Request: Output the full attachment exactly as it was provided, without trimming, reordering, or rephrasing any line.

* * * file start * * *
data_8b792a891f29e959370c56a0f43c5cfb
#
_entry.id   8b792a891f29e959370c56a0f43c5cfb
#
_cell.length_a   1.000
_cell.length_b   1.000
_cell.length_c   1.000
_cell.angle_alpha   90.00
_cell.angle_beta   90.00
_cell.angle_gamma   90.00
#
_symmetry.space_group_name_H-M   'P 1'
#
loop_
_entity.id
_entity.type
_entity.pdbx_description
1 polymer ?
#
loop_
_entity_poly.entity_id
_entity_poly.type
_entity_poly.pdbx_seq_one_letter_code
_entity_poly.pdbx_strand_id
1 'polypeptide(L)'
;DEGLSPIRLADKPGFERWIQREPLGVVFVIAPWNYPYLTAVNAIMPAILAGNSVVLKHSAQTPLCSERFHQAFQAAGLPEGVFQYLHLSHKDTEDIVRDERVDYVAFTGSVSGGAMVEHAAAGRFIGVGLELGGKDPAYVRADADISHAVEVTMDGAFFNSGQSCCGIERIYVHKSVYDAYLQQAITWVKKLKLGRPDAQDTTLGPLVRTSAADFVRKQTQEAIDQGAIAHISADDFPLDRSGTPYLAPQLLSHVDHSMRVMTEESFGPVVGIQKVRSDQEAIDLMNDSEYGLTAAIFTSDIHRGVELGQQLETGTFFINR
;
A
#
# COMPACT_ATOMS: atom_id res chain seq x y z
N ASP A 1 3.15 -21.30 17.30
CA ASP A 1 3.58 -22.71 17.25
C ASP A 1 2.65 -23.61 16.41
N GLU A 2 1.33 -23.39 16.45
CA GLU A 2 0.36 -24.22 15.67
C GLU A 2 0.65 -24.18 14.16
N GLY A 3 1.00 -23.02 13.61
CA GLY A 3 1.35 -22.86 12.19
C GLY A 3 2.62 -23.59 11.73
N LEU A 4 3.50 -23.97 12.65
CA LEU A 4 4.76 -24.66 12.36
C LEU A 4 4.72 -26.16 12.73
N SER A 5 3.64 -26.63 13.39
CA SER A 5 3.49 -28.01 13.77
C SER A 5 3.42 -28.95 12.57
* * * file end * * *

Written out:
data_8b792a891f29e959370c56a0f43c5cfb
#
_entry.id   8b792a891f29e959370c56a0f43c5cfb
#
_cell.length_a   1.000
_cell.length_b   1.000
_cell.length_c   1.000
_cell.angle_alpha   90.00
_cell.angle_beta   90.00
_cell.angle_gamma   90.00
#
_symmetry.space_group_name_H-M   'P 1'
#
loop_
_entity.id
_entity.type
_entity.pdbx_description
1 polymer ?
#
loop_
_entity_poly.entity_id
_entity_poly.type
_entity_poly.pdbx_seq_one_letter_code
_entity_poly.pdbx_strand_id
1 'polypeptide(L)'
;DEGLSPIRLADKPGFERWIQREPLGVVFVIAPWNYPYLTAVNAIMPAILAGNSVVLKHSAQTPLCSERFHQAFQAAGLPEGVFQYLHLSHKDTEDIVRDERVDYVAFTGSVSGGAMVEHAAAGRFIGVGLELGGKDPAYVRADADISHAVEVTMDGAFFNSGQSCCGIERIYVHKSVYDAYLQQAITWVKKLKLGRPDAQDTTLGPLVRTSAADFVRKQTQEAIDQGAIAHISADDFPLDRSGTPYLAPQLLSHVDHSMRVMTEESFGPVVGIQKVRSDQEAIDLMNDSEYGLTAAIFTSDIHRGVELGQQLETGTFFINR
;
A
#
# COMPACT_ATOMS: atom_id res chain seq x y z
N ASP A 1 3.15 -21.30 17.30
CA ASP A 1 3.58 -22.71 17.25
C ASP A 1 2.65 -23.61 16.41
N GLU A 2 1.33 -23.39 16.45
CA GLU A 2 0.36 -24.22 15.67
C GLU A 2 0.65 -24.18 14.16
N GLY A 3 1.00 -23.02 13.61
CA GLY A 3 1.35 -22.86 12.19
C GLY A 3 2.62 -23.59 11.73
N LEU A 4 3.50 -23.97 12.65
CA LEU A 4 4.76 -24.66 12.36
C LEU A 4 4.72 -26.16 12.73
N SER A 5 3.64 -26.63 13.39
CA SER A 5 3.49 -28.01 13.77
C SER A 5 3.42 -28.95 12.57